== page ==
Brandi Roberts (she/they)

Fave Venue: St. Clair Social & Arcade Comedy Theater.

Stand-up Standout: Jim Carey, Debra Wilson, Wanda Sykes, Whoopi Goldberg, Sam Jay, Dave Chappelle, Yamaneika Saunders.

Why comedy? It was a natural course of events. In high school I was voted “Class Clown.” I used comedy to heal myself from trauma. But, the major push was when I dropped out of college in 2015 and one of my old managers at Chili’s kept encouraging me. One day, I went for it and actually signed up for an open mic. Well, here we are eight years later and counting. Thanks Ronnie!

Must-see: The Incredibly True Adventure of Two Girls in Love.

Your act: My sexuality is a part of my act but I try not to focus on it too much, because I have many places of sectionality in my identity. I think it is important to highlight for visibility and to use it as a means to dismantle outdated stereotypes that hinder the minds of those that do not necessarily support the community due to a lack of understanding.

Abbey Hannis (they/she)

Fave Venue: My friend’s couch while we watch Glee!

Stand-up Standout: Gianmarco Soresi. Really relatable for old theater kids.

Why comedy? I never really wanted to pursue comedy, I’m an actor first. But a great friend of mine really pushed me to do it and I never looked back!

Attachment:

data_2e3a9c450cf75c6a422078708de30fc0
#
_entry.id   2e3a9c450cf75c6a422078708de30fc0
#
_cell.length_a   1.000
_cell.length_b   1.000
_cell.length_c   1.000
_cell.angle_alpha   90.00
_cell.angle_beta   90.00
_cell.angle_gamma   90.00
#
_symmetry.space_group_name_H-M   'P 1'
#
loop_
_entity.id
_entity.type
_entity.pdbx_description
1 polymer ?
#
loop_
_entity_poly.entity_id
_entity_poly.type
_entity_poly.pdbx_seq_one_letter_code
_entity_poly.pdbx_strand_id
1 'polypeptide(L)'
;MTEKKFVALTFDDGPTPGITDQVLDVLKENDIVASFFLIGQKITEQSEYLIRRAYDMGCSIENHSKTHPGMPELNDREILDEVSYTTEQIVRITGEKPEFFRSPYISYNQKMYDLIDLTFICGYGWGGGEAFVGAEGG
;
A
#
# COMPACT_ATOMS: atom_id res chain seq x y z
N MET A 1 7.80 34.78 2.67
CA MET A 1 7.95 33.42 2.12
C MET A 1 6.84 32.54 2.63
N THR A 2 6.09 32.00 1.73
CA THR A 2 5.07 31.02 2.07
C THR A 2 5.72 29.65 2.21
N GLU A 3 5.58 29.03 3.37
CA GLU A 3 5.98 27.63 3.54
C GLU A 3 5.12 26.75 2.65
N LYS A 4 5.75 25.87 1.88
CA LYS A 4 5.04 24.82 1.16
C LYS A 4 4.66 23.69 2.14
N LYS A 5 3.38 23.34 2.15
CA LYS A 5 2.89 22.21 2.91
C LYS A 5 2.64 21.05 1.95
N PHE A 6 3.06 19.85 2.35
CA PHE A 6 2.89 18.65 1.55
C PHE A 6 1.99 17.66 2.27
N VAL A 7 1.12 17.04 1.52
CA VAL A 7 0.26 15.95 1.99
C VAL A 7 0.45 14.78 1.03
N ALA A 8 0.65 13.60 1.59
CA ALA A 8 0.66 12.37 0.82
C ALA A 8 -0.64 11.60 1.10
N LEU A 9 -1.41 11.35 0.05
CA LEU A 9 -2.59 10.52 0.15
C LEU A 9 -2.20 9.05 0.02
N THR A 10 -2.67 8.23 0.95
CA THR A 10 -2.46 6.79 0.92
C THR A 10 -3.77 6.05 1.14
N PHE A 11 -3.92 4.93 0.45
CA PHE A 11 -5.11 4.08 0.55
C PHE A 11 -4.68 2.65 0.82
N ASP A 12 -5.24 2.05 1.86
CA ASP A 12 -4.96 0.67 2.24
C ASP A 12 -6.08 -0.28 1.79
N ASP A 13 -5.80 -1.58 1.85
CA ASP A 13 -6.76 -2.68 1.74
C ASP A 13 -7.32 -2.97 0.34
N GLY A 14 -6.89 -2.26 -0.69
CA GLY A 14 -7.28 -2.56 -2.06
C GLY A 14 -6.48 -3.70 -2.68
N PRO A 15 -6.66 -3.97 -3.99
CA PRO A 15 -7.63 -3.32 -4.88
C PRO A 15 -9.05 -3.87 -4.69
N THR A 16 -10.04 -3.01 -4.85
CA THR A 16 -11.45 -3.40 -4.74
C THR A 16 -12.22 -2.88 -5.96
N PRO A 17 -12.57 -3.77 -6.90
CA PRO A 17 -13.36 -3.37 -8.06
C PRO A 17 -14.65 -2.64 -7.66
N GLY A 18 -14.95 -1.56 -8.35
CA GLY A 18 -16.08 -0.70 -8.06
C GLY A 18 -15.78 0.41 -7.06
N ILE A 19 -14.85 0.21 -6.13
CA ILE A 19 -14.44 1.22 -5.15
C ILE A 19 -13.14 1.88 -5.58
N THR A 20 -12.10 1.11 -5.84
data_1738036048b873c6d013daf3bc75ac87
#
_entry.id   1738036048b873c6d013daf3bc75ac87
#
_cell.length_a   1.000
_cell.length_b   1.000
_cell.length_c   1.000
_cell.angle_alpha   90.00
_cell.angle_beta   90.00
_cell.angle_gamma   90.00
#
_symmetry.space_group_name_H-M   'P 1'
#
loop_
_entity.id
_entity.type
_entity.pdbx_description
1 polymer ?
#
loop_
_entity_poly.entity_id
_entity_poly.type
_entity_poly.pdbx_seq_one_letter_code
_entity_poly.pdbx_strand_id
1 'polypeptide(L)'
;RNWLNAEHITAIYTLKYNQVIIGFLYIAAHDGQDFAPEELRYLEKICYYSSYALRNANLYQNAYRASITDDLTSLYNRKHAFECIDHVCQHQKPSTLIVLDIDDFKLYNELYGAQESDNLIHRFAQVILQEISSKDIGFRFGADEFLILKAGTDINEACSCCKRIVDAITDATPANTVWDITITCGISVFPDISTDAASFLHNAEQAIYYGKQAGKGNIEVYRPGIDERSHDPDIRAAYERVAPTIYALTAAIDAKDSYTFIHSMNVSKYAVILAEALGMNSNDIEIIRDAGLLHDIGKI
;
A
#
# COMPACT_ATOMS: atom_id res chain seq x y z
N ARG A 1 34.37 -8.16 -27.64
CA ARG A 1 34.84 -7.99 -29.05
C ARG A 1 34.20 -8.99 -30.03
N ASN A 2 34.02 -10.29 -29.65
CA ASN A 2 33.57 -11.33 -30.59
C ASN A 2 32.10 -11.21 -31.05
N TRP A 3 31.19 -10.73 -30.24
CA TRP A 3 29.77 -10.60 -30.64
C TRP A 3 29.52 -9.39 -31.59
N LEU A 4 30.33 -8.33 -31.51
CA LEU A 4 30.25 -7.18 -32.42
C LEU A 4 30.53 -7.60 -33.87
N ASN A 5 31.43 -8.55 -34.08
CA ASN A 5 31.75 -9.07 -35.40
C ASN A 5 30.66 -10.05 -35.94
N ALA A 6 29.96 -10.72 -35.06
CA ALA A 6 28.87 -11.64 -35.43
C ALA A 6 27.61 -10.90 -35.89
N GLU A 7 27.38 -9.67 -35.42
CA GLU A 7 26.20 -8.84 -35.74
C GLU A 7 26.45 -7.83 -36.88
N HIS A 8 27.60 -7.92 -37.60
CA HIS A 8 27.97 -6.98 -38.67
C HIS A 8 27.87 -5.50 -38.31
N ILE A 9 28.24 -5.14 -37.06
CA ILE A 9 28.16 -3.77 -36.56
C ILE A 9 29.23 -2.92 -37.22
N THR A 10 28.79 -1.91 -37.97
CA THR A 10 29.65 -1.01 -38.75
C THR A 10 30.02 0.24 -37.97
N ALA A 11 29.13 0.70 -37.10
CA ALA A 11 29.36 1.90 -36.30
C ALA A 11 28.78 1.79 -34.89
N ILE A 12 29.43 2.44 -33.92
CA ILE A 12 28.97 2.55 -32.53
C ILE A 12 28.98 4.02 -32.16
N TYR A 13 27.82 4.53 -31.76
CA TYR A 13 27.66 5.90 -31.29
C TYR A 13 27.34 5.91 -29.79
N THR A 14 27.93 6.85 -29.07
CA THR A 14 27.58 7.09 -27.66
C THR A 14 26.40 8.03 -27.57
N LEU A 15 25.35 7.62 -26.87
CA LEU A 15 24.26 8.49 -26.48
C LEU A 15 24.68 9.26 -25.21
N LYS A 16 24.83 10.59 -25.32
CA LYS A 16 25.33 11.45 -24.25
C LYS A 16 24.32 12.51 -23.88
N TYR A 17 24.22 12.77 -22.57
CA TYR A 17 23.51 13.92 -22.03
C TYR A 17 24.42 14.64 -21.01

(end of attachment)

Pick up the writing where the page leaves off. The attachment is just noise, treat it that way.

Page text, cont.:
Must-see queer comedy: Our Flag Means Death.

Your act: Comedy is one of the best ways to be yourself and my queerness has given me a lot of inspiration for my comedy. I’ve had plenty of crowds where ‘gay topics’ were not something they were interested in. You just gotta remind yourself that sometimes the jokes aren’t bad, it just isn’t the right crowd for you.

Jo Crawford (they/them)

Fave Venue: Casey’s Draft House.

Stand-up Standout: I gotta go with Maria Bamford. Although, I think a lot about Steve Martin’s approach to stand-up in the 70’s. Locally, Georgia Warder is dedicated, funny, and a really sweet person. She makes West Virginia look…better. Envy Sinn is an absolutely electric drag performer/comic/host. She saw me perform once and told me I was a non-binary icon. I was like “dawg, you just hosted while pole dancing. I am OK.” You’ve also got Slater Williams who’s out here doing music and comedy. Until Slater, I’d never met anyone who was so excited to tell me that they’re also non-binary!

Why comedy? Anything that showcased a more abstract and/or absurd style was absolutely my vibe (Newgrounds, SNL, Comedy Central, & Adult Swim). So to this day, my mom still doesn’t understand my sense of humor. Also, I owe quite a bit to early Chappelle (ironic, I know) and Tina Fey. But a special shout-out to Patton Oswalt for showing me that comics can make a whole career out of being absurdist nerdy oddballs.

Must-see: Rocky Horror Picture Show (live). But I’m a Cheerleader. The Golden Girls.

Your act: I lean more deadpan so when I talk about my queer perspective, it becomes this understated thing that doesn’t conflict with my desire to talk about something like that Tupac hologram and how solemn it must be to live out the rest of its existence on someone’s thumb drive.